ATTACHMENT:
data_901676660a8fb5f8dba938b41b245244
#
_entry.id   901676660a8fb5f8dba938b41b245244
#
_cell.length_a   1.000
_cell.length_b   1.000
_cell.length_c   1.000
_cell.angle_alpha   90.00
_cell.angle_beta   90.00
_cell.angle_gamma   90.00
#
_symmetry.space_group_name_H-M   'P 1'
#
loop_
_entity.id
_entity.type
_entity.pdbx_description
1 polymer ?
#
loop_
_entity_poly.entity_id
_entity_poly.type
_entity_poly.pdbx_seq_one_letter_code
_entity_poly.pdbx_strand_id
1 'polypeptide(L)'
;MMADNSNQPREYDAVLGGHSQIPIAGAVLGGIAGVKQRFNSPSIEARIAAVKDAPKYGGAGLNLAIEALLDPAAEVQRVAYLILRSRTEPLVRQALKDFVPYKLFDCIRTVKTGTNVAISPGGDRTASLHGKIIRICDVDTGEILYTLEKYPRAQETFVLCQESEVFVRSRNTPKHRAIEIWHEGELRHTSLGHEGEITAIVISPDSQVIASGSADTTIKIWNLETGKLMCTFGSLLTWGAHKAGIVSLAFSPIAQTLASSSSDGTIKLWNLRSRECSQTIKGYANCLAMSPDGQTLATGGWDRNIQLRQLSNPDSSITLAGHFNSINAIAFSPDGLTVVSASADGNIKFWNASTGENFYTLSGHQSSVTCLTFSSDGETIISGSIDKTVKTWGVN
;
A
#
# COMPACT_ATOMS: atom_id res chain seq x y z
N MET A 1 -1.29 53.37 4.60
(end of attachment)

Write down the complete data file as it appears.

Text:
data_901676660a8fb5f8dba938b41b245244
#
_entry.id   901676660a8fb5f8dba938b41b245244
#
_cell.length_a   1.000
_cell.length_b   1.000
_cell.length_c   1.000
_cell.angle_alpha   90.00
_cell.angle_beta   90.00
_cell.angle_gamma   90.00
#
_symmetry.space_group_name_H-M   'P 1'
#
loop_
_entity.id
_entity.type
_entity.pdbx_description
1 polymer ?
#
loop_
_entity_poly.entity_id
_entity_poly.type
_entity_poly.pdbx_seq_one_letter_code
_entity_poly.pdbx_strand_id
1 'polypeptide(L)'
;MMADNSNQPREYDAVLGGHSQIPIAGAVLGGIAGVKQRFNSPSIEARIAAVKDAPKYGGAGLNLAIEALLDPAAEVQRVAYLILRSRTEPLVRQALKDFVPYKLFDCIRTVKTGTNVAISPGGDRTASLHGKIIRICDVDTGEILYTLEKYPRAQETFVLCQESEVFVRSRNTPKHRAIEIWHEGELRHTSLGHEGEITAIVISPDSQVIASGSADTTIKIWNLETGKLMCTFGSLLTWGAHKAGIVSLAFSPIAQTLASSSSDGTIKLWNLRSRECSQTIKGYANCLAMSPDGQTLATGGWDRNIQLRQLSNPDSSITLAGHFNSINAIAFSPDGLTVVSASADGNIKFWNASTGENFYTLSGHQSSVTCLTFSSDGETIISGSIDKTVKTWGVN
;
A
#
# COMPACT_ATOMS: atom_id res chain seq x y z
N MET A 1 -1.29 53.37 4.60